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All things being equal

Are equal opportunity polices getting left behind due to coronavirus?

Equal opportunity policies are key to any business to create a team with a diverse set of skills, experiences, backgrounds and opinions.

Equal opportunity policies are key to any business to create a team with a diverse set of skills, experiences, backgrounds and opinions.

 

As the world starts to open back up, and the workplace gets “back to normal”, initiatives such as equal opportunity policies – that may have had to have taken a back seat during these unprecedented times as employers were stretched to the limit – are creeping their way back up the priority list. Are companies doing enough to ensure that equal opportunities initiatives are being properly implemented and have the desired effect, or are they even needed in 2021?

Why do businesses need equal opportunity policies?

Liz Buckley, HR director of Mazars says: “Creating policies within a firm to promote equal opportunities for everyone is one part of a larger programme in equalising the workplace to create an equal playing field for everyone – a true meritocracy.

“Many companies focus on equality because it’s the right thing to do, which it is, but there are significant benefits for any company in creating a culture where you are valued on merit and not just on stereotype.

“There is a huge correlation between diversity and company performance with McKinsey research suggesting that companies financially outperform their competitors between 25 per cent and 36 per cent with higher gender and ethnic diversity respectively.”

Setting the bar

Equal opportunity policies are vital for the business to create a workplace of employees with a diverse set of skills, experiences, backgrounds, and opinions, agrees Laura O’Connell, global head of HR at Waystone. “They also set a precedent for how employees should treat one another at work and they also ensure that our people are valued and have the same access to opportunities whatever their differences.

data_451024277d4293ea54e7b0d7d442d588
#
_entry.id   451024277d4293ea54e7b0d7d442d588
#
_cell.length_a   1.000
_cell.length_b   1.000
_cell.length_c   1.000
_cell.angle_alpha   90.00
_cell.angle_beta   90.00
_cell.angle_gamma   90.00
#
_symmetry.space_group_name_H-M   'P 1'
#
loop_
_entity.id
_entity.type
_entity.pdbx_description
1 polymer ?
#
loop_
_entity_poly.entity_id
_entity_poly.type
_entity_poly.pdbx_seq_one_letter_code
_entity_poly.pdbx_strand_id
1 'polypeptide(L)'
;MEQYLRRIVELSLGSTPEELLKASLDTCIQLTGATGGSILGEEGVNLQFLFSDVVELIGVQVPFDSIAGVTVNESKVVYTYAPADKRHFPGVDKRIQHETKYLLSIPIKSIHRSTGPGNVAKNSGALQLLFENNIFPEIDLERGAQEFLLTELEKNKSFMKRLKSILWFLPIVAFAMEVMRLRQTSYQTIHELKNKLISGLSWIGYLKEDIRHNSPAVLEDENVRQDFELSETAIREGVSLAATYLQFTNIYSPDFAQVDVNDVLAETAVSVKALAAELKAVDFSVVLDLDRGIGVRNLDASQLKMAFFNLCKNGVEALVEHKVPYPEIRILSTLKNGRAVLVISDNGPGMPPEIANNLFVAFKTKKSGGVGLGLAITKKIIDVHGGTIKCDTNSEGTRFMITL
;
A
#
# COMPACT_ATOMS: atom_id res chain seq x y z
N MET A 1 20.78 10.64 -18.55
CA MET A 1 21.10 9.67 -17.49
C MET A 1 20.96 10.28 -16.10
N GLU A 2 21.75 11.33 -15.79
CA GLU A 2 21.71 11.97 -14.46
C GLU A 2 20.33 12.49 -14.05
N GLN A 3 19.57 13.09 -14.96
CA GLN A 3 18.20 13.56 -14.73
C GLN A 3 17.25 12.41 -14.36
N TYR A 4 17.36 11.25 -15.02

“These policies can be implemented in a number of ways, not only by issuing and training employees about the policies themselves but also in our everyday activities such as ensuring that open roles, seminars, job shadowing and mentoring are available to everyone.”

How to implement effective policies

A policy document “is a starting point and statement of intent in outlining a firm’s direction in promoting diversity, inclusivity and equal opportunities but that alone is not enough”, says Buckley.

“To implement a programme and create a level playing field we must look first at ‘equality of means’ – is access really equal? At a basic level, this could be looking at the process of selecting candidates for an interview or promotion. Did everyone who wanted to apply have the same opportunity, are they rated fairly and equally across the board?”

After that, “you need to look at ‘equality of chances’. With the recruitment or promotion scenario, did everyone have the same chance to reach the point of being considered? Does the pool you are choosing from all look the same or are all from the same university? Do those not fitting the same mould feel they had the same chance?”